I have a great deal of admiration and respect for military people, in both history and in our own times. A certain bumper sticker always makes me smile: “If you can read this, thank a teacher. If you are reading it in English, thank a soldier.” OK. It’s simplistic, but it has a grain of truth. A whole loaf, in fact. We owe our military people for everything—for our very way of life.
I recently revisited the Always Lost exhibit which honors those who have served in Iraq and Afghanistan. (The title comes from Gertrude Stein, the American writer who survived the Nazi occupation of her beloved Paris: “War is never fatal but always lost. Always lost.”) The focus of the exhibit is the Wall of the Dead—huge panels of wallet-sized photos of men and women we have lost since 9-11. Those faces, smiling, pensive, stern—7,000 of them now—are challenging to say the least. The rest of the exhibit consists of visual images: photos (some taken by professional journalists, some by service members) and written images: poetry and meditations. (I am proud to be a part of the latter.) But those panels of photos really get to you! They are as moving—and sobering—as all those names chiseled into the Vietnam Wall in Washington.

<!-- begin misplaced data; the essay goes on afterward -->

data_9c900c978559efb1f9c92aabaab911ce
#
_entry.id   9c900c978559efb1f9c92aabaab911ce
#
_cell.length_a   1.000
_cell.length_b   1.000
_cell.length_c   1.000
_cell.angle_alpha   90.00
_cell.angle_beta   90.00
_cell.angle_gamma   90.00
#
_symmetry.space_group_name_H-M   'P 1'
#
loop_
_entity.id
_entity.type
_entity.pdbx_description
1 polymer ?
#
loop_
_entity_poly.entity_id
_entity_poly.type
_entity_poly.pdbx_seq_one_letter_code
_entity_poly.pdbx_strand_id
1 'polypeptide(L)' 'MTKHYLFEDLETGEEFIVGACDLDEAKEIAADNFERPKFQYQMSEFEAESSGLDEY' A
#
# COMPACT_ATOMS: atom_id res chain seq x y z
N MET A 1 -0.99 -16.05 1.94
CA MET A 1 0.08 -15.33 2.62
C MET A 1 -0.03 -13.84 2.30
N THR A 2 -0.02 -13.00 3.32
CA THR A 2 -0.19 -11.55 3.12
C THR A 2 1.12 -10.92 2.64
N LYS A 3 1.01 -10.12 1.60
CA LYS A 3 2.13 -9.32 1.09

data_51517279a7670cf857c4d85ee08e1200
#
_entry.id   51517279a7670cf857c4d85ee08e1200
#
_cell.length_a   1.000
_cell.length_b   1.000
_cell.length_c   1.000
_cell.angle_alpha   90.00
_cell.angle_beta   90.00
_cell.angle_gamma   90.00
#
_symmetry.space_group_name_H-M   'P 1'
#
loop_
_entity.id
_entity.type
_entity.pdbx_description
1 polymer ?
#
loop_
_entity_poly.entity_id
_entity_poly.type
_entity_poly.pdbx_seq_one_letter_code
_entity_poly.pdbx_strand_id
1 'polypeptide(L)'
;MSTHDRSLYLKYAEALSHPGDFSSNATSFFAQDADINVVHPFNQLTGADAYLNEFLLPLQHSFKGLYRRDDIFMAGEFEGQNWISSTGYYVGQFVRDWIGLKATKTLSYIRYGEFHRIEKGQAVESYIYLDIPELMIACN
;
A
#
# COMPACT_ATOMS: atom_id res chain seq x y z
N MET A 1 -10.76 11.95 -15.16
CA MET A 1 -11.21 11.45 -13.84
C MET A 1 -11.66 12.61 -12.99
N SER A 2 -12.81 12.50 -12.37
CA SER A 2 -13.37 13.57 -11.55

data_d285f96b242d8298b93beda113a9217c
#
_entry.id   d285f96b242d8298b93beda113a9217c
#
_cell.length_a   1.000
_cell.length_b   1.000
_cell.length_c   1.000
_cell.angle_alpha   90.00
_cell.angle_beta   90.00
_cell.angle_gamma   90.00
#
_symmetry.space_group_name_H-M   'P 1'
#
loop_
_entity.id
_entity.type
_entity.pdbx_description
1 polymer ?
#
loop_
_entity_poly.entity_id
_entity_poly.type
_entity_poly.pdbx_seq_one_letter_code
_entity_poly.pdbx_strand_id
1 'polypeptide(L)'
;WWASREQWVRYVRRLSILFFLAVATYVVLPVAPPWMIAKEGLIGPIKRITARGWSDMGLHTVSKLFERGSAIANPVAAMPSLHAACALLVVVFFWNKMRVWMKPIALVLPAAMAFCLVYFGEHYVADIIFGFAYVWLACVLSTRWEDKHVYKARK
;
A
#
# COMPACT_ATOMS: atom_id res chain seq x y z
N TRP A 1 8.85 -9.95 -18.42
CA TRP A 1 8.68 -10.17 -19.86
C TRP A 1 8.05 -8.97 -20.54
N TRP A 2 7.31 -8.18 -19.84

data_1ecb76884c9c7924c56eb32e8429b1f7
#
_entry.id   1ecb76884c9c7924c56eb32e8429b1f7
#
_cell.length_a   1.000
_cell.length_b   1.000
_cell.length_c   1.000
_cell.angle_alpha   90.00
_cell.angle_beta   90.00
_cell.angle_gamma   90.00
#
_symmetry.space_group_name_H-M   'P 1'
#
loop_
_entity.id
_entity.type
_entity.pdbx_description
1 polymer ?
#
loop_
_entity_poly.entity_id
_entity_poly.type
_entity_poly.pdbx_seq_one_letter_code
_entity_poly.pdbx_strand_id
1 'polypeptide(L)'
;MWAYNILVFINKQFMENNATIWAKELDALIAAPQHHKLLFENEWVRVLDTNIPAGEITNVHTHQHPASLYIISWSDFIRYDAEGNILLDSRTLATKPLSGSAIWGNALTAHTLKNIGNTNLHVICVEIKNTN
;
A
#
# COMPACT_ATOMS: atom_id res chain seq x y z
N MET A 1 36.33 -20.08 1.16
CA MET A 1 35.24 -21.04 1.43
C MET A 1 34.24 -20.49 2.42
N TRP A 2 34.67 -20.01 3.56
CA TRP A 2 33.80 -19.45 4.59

The exhibit has been replicated. One copy is touring Nevada, the other the nation (currently Minnesota, then on to California and Texas). A group in New York also wants it. Reproducing all those pictures, mounting the displays, packaging and crating them for shipping are all expensive—let alone the sad task of keeping the exhibit current.
And the money has dried up!
Every tear-jerker story on the internet prompts people to dig out their checkbooks. Congress continues to fund barrels and barrels of pork—not to mention $400 hammers and the like. Surely . . .
A century and a half ago, Abraham Lincoln enjoined us to “resolve that these dead shall not have died in vain . . . ”
But first we must remember them.
And not just them. Also those tens of thousands who have returned to us maimed in body or spirit.
We owe them that much.
Always Lost helps us remember.